Quick. What’s the first thing that comes to mind when I say the 70s? Disco? Punk? “The Village People”? Glam. Rock? Bell Bottoms and polyester leisure suits? “Cluster and Eno”?
Wait just a minute; I hear a lot of you saying. Who or what is/are Cluster and Eno? Simply put they were a musical group made up of three individuals; Hans-Joachim Roedelius and Dieter Moebius are Cluster, and Brian Eno is Eno. Any help?
No? How about: Brain Eno started his career with the British rock band “Roxy Music”. For the first few albums his credits were limited to “tapes”, from which he graduated to keyboards by the time his tenure ended. He was responsible for a series of strange solo albums in the mid-70s, including Taking Tiger Mountain by Strategy, which would fell into the conventional album category, Music For Airports, and Music For Films.
The latter two were produced with guitar player Robert Fripp, formerly of the British progressive rock band “King Crimson”. The Music for series was experiments in tonal compositions that were less songs and more ambiance. Consisting of loops of sequenced and repeated tones, they were experiments in recreating an environment through sound.
Deliberately designed not to be listened to directly, but to hover on the outside of conscience thought, these albums came complete with instructions on how to set up your speakers to create maximum impact. Interestingly enough, one afternoon a group of friends and I took out the silent movie version of “Nosforatu” from our local library. As an experiment we decided to watch it accompanied by Music For Films. It worked perfectly as a score.
” Who is “Cluster”? Ask a different question: and the question is? In a Zen-like way, “Cluster” is the question, a consciously intuitive enquiry in the improvisation properties of electronic sound, but also a quest for the human spirit…” description by Stephen Iliffe in booklet accompanying CD.
Translated, it’s two German musicians who were tired of the typical and were looking to create something new. Using a collection of early polytone synthesisers, improvised recording equipment, home-made processors and echo machines they began experiments along the same lines that Brian Eno and Robert Fripp were investigating in England.
The inevitable collision of like minds occurred in 1976 when Eno made his first pilgrimage to “Cluster’s” home-built studio in Forst, West Germany. Once ensconced, they proceeded to jam for hours on end. It’s from these sessions that the tracks on this disc Cluster & Eno are culled.
One last word from Brian Eno as preparation before hitting the actual content of the disc:
“…My problem with jamming with people before was that they would always change too quickly, they’d never listen to where they were. With Cluster we could stay in the same place and really get into the details of a piece, start to feel it as a landscape…when you’re actually playing it, you start to get this unity between a muscular rhythm and a perceptual thing that’s going on, so the playing becomes a state you’re in.”
When I requested the assignment of reviewing this CD I was anticipating something along the line of Music For Airports, ambient music that would establish a consistent background atmosphere. Instead Cluster & Eno offers a variety of pieces that are as unique in their sound as they are in the feelings they evoke.
For example, track 3, “Steinsame”, is a gradual build of synthesisers, and swirling, echoing sounds. It’s quiet and content. Similarly track 4, “Whermut”, achieves the same effect, but uses Grand Piano and some electronics to accomplish its goal.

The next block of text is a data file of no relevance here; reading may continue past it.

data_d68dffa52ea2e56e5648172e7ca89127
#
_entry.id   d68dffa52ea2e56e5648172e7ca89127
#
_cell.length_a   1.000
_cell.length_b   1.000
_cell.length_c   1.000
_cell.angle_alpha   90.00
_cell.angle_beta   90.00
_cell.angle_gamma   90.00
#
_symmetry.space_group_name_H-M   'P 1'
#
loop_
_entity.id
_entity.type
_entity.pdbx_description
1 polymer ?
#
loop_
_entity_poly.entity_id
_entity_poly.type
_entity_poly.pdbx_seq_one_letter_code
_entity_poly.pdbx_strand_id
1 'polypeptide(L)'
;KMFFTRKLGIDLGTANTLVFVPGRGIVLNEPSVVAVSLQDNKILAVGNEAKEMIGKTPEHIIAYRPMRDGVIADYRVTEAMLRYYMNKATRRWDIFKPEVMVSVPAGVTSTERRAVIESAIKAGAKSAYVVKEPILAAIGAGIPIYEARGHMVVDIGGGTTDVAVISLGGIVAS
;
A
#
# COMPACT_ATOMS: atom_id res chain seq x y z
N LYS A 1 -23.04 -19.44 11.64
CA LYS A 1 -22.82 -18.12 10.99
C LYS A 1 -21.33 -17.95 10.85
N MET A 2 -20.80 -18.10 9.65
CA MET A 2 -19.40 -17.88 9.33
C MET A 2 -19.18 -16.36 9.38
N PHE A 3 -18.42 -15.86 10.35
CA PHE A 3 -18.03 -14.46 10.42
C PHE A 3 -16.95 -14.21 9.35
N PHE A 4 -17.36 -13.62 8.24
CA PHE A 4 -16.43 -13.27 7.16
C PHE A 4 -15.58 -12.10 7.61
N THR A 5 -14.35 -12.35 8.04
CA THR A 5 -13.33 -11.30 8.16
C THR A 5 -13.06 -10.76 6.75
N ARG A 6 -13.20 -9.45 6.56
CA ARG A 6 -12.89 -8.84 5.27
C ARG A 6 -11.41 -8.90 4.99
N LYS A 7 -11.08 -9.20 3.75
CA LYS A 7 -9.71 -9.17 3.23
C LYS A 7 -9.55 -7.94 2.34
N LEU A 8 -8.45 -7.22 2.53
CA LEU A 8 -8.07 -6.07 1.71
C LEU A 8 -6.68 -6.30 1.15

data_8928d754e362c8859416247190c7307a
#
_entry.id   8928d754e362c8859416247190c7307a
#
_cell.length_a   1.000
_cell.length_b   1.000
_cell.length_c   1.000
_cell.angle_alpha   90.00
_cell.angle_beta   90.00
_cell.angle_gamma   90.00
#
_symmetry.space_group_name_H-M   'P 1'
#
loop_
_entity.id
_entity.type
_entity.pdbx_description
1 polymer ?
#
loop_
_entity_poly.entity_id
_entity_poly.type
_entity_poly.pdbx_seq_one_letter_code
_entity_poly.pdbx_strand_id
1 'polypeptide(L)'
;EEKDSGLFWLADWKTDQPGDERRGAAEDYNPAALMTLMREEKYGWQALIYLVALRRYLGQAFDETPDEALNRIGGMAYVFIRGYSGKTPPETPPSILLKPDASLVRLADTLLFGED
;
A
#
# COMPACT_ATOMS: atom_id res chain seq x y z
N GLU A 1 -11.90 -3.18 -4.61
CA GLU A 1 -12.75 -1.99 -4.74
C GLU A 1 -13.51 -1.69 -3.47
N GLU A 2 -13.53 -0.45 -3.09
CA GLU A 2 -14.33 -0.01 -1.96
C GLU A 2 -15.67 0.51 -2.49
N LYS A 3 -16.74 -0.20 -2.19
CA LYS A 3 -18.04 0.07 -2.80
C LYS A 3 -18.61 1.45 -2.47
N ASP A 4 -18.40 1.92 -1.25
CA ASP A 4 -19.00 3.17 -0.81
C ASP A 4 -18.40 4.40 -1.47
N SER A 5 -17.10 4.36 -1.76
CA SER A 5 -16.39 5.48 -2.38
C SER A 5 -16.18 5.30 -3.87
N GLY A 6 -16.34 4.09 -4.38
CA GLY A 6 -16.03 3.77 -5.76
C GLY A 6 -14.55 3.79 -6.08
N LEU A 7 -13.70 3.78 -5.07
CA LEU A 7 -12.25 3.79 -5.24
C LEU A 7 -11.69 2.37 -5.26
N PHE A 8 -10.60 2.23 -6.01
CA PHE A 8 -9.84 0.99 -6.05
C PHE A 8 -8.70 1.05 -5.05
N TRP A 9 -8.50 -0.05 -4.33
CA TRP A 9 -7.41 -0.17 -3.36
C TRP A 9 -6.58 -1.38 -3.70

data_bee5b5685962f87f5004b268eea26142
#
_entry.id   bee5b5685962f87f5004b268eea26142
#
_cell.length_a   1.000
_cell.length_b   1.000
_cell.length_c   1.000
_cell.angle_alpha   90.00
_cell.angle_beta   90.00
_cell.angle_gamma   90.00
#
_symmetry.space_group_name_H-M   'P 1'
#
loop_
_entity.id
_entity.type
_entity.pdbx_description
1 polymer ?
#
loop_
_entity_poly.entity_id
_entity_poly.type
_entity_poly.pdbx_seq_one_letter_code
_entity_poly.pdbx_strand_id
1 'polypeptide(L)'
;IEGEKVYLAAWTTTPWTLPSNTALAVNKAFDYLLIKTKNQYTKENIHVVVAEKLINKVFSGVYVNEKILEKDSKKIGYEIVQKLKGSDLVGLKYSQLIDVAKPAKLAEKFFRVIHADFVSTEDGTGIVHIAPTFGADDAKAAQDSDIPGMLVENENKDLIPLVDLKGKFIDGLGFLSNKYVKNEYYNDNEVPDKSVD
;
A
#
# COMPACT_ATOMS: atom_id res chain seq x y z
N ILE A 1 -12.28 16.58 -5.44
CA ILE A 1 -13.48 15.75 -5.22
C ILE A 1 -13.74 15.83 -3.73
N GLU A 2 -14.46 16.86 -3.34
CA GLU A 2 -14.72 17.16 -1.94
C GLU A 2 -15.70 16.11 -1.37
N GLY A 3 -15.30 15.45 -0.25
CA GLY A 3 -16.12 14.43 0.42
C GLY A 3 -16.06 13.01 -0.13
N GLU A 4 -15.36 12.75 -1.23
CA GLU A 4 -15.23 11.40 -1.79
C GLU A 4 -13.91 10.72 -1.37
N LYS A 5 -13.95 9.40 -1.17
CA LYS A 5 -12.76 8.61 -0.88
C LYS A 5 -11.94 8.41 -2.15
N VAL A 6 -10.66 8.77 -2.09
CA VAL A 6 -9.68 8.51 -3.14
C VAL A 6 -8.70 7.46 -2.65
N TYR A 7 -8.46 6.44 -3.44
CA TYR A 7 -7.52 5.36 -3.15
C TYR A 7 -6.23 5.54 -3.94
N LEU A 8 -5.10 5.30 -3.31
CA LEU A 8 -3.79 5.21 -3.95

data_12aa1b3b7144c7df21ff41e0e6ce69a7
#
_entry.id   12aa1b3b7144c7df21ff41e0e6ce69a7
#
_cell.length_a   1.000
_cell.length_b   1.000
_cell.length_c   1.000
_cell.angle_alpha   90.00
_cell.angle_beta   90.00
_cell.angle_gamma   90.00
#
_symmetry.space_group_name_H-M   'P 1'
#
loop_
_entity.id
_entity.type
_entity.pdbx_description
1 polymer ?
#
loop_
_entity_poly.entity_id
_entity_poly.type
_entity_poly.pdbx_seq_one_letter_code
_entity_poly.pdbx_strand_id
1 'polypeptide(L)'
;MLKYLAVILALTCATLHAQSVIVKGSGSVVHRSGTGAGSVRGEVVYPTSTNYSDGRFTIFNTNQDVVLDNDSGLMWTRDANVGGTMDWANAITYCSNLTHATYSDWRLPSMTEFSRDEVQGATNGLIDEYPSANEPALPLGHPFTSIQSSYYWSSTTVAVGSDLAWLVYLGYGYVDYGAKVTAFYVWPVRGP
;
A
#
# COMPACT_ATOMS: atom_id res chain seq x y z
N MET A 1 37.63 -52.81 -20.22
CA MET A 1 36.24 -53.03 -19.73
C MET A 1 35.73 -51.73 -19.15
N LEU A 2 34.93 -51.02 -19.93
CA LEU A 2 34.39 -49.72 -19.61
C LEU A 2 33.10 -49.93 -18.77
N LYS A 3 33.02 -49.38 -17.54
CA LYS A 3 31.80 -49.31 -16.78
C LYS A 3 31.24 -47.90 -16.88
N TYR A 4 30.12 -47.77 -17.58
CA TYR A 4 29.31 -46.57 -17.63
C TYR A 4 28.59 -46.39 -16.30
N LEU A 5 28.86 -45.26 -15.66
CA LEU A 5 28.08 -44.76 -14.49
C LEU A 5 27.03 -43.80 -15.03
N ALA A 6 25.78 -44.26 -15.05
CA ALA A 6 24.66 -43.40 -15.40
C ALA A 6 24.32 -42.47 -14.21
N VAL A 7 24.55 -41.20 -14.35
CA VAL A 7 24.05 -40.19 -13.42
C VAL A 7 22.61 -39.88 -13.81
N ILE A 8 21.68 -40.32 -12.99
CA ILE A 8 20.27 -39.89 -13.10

In both pieces we hear exactly what Eno was talking about in his quote above. Unlike pop musicians, they are in no hurry to abandon a theme to move on to a conclusion, or the next solo. Instead they luxuriate in the potential that comes from repeating a theme over and over again.
In case one thinks that these are merely soulless technicians tinkering with machines, track 7 “Die Bunge” is a funny little ditty sounding for all the world like some sort of futuristic cartoon cowboy show’s theme song. Bonanza meets The Jetsons.
There are also elements of deliberate dissonance introduced in the form of sounds that have no recognizable home in pop music. Track 8, “One”, is a collection of sounds that don’t appear to bear any relation each other; sitar-like keyboard effects jangle amidst synthesised whale noises, to the accompaniment of a clanging rhythm.
Unsettling as it may sound to read about, and to the ear on initial listen, it manages to convey an image of undersea life, in all its complexity, that almost makes visuals redundant.
This is not music to idly be put on the player. It involves the listener’s participation as an audience. Although the descriptions of their music, and the songs may sound like you need to be a trained musician to appreciate them, that is not the case.
I have little to no ability musically (in fact my wife says I have the unique ability to sing a song upside down, so woeful is my ability to carry a tune), but I was able to appreciate the music on this disc. While it may not be to everyone’s taste, this disc represents a unique opportunity to listen to the predecessors of so many of today’s musical styles.
From new age, through to Techno, so many of our current musical genres owe a debt to people like Cluster and Eno, that for any of us who are interested in popular music this is a must-have for a collection. Cluster & Eno will be on shelves in music stores everywhere as of August 23rd 2005.
Buy a copy, put it in your player, slip on your headphones, and prepare yourself to be transported to a variety of “other” worlds. If nothing else it will broaden your definition of the 70s.